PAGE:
Lily Pearmain Ceramics

Process : Throwing a doughnut

ProcessLily Pearmain

This series aims to bring you closer to the making process, offering insights into the studio and glimpses of processes that aren't always evident in the the final piece. 

The process of throwing my 'doughnuts' is one that isn't immediately clear. I'm often met with disbelief when I tell people they're hollow, so I wanted to demonstrate how it's done. 

There's a myth that circulates amongst potters, that air bubbles cause explosions in the kiln. It's just not true. The hollow part of the doughnut is one big air bubbles, and I don't put a hole in many of my doughnuts and I've never had a single explosion. Cracks, sure, my joins aren't always perfect. But never an explosion. 

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Center

Centering clay is the thing students struggle with most. It's the process of getting the clay to be completely aligned in the centre of the wheel, the whole way round. So that even when the wheel is spinning fast, the clay appears to be still, or 'silent'. Uncentered clay would lead to a very wobbly pot.

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Open up

Normally, 'opening up' means creating the base of the pot. But seeing as the doughnuts are without a base in the centre, I pull out the entire weight of clay to expose the wooden batt I throw on, attached to the wheelhead. This part is the tricky bit when it comes to making doughnuts, in my opinion. Because there's no base, you have to keep a really steady hand so that the clay doesn't slip and get pulled off centre.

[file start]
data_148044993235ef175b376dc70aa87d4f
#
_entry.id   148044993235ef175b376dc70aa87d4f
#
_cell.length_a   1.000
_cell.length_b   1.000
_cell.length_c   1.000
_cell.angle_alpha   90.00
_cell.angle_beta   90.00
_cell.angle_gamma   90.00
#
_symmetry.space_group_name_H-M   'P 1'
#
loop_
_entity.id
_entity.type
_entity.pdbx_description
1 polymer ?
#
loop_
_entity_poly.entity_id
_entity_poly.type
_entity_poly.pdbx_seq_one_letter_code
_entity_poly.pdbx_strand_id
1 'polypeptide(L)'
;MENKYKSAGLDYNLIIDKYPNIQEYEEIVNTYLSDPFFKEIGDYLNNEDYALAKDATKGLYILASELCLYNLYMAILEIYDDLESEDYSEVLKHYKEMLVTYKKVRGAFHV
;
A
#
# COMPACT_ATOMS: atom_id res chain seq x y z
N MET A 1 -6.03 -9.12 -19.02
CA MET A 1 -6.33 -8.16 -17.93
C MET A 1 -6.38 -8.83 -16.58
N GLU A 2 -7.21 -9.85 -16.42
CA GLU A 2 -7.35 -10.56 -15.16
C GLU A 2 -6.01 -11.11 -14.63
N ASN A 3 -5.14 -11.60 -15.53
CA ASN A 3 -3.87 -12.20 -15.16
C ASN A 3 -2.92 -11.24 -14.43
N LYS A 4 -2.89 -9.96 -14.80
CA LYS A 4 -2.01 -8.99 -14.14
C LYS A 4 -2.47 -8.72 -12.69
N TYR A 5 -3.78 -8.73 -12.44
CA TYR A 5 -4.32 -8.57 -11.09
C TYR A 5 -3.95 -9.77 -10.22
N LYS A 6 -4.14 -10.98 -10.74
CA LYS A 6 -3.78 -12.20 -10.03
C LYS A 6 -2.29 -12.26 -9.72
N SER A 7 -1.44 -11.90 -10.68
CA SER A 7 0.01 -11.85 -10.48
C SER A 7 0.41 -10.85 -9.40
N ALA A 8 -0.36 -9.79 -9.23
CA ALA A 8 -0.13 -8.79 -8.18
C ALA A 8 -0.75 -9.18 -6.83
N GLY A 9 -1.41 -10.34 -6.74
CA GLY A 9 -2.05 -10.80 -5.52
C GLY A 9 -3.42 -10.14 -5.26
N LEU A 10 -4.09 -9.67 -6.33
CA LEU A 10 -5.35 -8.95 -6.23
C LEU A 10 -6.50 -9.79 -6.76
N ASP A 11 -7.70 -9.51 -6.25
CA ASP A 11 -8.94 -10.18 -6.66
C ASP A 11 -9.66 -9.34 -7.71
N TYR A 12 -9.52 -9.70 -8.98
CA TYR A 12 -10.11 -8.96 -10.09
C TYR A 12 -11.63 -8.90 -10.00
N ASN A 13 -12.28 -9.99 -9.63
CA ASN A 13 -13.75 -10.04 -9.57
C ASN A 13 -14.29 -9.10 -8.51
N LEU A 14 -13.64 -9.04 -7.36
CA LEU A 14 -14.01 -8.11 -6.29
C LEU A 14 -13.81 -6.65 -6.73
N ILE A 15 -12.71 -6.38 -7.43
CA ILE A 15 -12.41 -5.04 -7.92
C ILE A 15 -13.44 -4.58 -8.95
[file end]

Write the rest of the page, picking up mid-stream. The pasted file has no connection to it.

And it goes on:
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Compress

By pushing down into the clay, I can create the base and separate the clay that will become the walls of the doughnut. The important bit at this stage is to go directly into the middle. You need the walls to be of even thickness.

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Pull up the inner wall

 

Just like any other pot.

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Pull up the outer wall

If the doughnut was compressed well, the walls should have similar amounts of clay and will pull to the same height and thickness.

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Push the walls together

 

Slowly, slowly...

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Until they meet

When two become one. Compressing the join further by pushing together the walls even after they've met ensures that it doesn't open while drying.

Process : Preparing Clay

ProcessLily Pearmain

This series aims to bring you closer to the making process, offering insights into the studio and glimpses of processes that aren't always evident in the the final piece. 

The first process in making anything is to mix the clay. Here, some is recycled, and some is fresh out of the bag. This process is called 'wedging' - cutting layers and slapping them on top of each other repeatedly. It's very effective at mixing the clay quickly, and gives these beautiful striations. The lighter clay here is wetter than the darker clay, shown by the way the lighter clay buckles more than the dark clay. For the clay to be suitable for throwing it needs to be fully combined so that it all responds equally to my touch on the wheel.  


The next stage is to knead the clay. This is very commonly misnamed as 'wedging', as it's part of the same process of mixing the clay and making sure that there are no air bubbles. This type of kneading is called spiral kneading, perfect for mixing larger amounts of clay. 

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I then cut the larger chunk of clay down, measuring out the required weight of clay needed for each item I plan on throwing. Normally I sit down and throw a whole batch of the same item, so I will weigh out the same weight of clay to make the making as consistent as possible.

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Once I've thrown the clay, any waste is recycled, dried out and then re-wedged, back to the beginning again.